Thursday, 1 June 2017

Third Law #1: It's more than just collateral damage

Chennai, June 1, 2017: It’s over 30 hours – since the wee hours of Wednesday – that fire fighters have been taking efforts to put out the flames that raged in the seven-storey building of The Chennai Silks, textile and jewellery shop along South Usman Road in T Nagar here in Chennai.

The building is said to have been stocked up on tonnes of polyester, linen, rexin and nylon cloth materials. And this turned the fire into noxious smoke that enveloped T Nagar and its neighbouring areas till Kodambakkam, Choolaimedu, Aminjikarai and Nungambakkam. The smoke will affect people residing in these neighbourhoods, according to environmental activists and chemical engineers, with whom I interacted immediately after witnessing the seriousness of the issue right at the accident spot. I could see a dense plume of smoke coming out from the building as the fire fighters were involving in dousing the flame. All that immediately struck my mind was the source of this smoke. Yes!, it was from polyester and other synthetic clothing materials.

I apparently tried to get a full picture of the effects that can be caused by the smoke in the ecosystem of T.Nagar and contacted Navaneethan, a chemist based out of the city. Making my hypothesis true, he told, “There could be at least 2,000 to 3,000 tonnes of synthetic clothing materials like nylon, polyester and linen stocked in the shop. All these materials are different kinds of polymers and so their effects will be similar to what happens when plastic is burnt.’”

Navaneethan alerted that the smoke from the fire in the textile shop could have toxic gases like chloro fluoro carbons (CFCs), dioxins and carbon monoxide. This might cause health problems for people in and around the neighbourhood as they inhale these gases, he said.

Following this, I contacted Engineer K Sundarrajan of Poovulagin Nanbargal, an environmental awareness NGO (this NGO has been battling against the government and corporate in various environmental threats including Kudankulam Nuclear Power Plant and Neutrino project of Indian government in Tamil Nadu), said, “We have been following the problem since Wednesday morning as we were already aware of its effects. Surely, this is going to have an intense consequences on the health of the people in the neighbourhood. The Corporation should rush relief measures for this.”

Sundarrajan said inhalation of carbon monoxide and dioxin will cause lung disorders and sometimes even leukemia. “It is a very aggressive carcinogen. Already, Chennai has the unofficial status of being the lung cancer capital of India, and now, this fire accident is going to swell that number,” said Sundarrajan.

I further asked him on what measures should be taken by the city Corporation for which Sundarrajan said, “First it is the pollution control board that has to set up a carbon emission level monitoring device to check the amount of all particulate matters in the atmosphere of T Nagar. This device has to be put in the public domain so that people will be aware of the hazard they are in.”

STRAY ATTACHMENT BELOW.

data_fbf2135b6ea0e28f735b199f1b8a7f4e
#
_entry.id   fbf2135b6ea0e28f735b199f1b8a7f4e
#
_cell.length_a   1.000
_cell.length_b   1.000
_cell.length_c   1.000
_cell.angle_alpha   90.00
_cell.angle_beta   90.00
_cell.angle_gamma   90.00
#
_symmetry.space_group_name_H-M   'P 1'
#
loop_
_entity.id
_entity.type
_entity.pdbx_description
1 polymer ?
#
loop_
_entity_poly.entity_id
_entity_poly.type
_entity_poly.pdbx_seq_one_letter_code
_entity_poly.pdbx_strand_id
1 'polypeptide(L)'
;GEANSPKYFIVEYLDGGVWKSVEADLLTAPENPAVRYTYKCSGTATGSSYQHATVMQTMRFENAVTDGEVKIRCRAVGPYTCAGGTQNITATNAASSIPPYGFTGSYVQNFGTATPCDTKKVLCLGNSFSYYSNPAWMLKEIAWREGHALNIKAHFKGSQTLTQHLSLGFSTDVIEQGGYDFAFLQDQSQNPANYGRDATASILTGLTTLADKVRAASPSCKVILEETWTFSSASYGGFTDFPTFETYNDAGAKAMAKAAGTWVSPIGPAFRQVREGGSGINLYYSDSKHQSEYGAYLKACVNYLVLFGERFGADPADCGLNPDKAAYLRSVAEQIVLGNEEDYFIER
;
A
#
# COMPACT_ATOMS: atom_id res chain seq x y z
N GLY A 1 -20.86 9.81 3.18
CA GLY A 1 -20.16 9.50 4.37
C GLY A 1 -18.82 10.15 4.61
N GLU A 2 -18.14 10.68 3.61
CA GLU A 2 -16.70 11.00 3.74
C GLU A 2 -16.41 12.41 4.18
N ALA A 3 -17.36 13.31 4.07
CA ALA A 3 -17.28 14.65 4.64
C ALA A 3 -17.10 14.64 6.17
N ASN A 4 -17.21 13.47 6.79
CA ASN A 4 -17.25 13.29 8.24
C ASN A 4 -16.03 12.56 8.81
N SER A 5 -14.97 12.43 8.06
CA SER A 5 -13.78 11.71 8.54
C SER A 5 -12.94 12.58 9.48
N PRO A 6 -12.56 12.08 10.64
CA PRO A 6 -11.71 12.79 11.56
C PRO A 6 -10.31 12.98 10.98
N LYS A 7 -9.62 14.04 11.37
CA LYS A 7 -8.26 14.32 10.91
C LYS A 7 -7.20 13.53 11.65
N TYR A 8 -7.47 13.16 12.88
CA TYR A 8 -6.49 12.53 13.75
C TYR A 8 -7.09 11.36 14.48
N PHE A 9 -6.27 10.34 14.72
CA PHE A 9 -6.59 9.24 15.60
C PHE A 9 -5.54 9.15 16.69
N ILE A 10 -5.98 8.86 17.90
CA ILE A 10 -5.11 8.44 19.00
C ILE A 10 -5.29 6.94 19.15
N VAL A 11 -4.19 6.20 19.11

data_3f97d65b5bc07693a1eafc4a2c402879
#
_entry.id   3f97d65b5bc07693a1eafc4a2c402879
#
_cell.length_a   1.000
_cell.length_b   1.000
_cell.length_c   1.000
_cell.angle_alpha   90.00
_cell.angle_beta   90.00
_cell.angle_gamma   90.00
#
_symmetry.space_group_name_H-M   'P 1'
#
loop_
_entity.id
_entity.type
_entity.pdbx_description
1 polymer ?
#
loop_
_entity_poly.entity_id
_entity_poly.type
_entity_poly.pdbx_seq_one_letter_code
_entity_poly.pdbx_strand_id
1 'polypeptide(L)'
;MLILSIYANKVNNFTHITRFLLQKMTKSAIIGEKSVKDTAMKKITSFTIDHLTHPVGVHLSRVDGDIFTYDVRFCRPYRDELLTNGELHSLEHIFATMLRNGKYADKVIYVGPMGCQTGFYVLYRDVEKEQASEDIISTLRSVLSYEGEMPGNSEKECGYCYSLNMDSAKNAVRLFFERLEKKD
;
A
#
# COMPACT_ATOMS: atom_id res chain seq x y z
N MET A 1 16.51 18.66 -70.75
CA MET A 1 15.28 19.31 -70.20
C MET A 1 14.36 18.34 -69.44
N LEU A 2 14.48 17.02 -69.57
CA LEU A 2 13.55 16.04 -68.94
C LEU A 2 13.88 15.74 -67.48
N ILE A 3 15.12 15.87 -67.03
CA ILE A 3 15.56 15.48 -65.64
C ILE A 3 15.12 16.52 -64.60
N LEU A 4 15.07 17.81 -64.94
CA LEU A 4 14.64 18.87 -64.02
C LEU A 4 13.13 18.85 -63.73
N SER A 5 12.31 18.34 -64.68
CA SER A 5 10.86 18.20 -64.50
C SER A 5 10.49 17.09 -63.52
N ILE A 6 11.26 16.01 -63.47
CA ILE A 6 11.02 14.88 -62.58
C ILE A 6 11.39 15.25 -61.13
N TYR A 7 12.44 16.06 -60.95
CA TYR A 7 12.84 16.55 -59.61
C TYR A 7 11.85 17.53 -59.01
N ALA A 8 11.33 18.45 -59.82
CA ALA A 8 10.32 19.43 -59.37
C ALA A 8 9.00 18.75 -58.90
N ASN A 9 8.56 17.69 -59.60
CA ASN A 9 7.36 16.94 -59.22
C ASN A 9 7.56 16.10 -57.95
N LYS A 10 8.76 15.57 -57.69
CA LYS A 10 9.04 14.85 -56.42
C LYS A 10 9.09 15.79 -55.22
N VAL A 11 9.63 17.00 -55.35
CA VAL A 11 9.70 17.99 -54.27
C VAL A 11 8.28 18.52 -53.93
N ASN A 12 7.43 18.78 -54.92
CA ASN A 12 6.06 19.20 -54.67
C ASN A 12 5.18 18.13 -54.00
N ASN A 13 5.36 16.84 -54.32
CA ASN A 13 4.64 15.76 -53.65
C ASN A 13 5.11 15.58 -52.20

Sundarrajan also listed out some valuable suggestions to the city corporation. 'The corporation should alert all doctors in small clinics to large hospitals in the neighbourhood of T Nagar, Nungambakkam and Kodambakkam to maintain a separate record of all breathing and lung related cases they deal with'. He said that, for the next couple of weeks, these records have to interpreted whether any lung disorders have occurred in the people. 'People with low immunity have to be diagnosed with more seriousness', he added.

When I tried contacting some top officials of the Greater Chennai Corporation, they refused to comment on the issues. However, the corporation is already set to initiate relief measures to control the effects of smoke.

Sources from the Corporation informed me that a team of doctors is all set to diagnose any kind of breathing problem among the locals. Similarly, the police department has asked people to relocate to other places for the time being until the smoke disappears.

In a related development, social worker Traffic Ramaswamy, who visited the accident spot on Wednesday, was arguing with the fire department and corporation officials who were involved in the process of putting off the fire.

I had a chance to interact with him for a couple of seconds during which he said, “None of the top officials from the corporation or the fire department is present here to address the issue. It is all because they were the ones who permitted this building to come up after all violations. So, they are answerable to me and the public. I am going to move the court and will deal with everything legally.”

This fire accident is not new to T Nagar, as it had always witnessed such disasters in the past. With a number of allegations claiming such accidents to be man-made, by the owners of the textile and jewelry outlets, for whitening their black wealth, these kinds of accidents still happen at least once in three years apparently.

- Santhosh Mathevan
Photos by: R Thiyagarajan, News Today

This column, 'Third Law' will feature current affairs that breaks out to be the news of any day. In this column, I will try to figure out and put to the public debate, the reactions of any incident that might cause some serious effects on the society. Because, for every action, there is an equal and opposite reaction.

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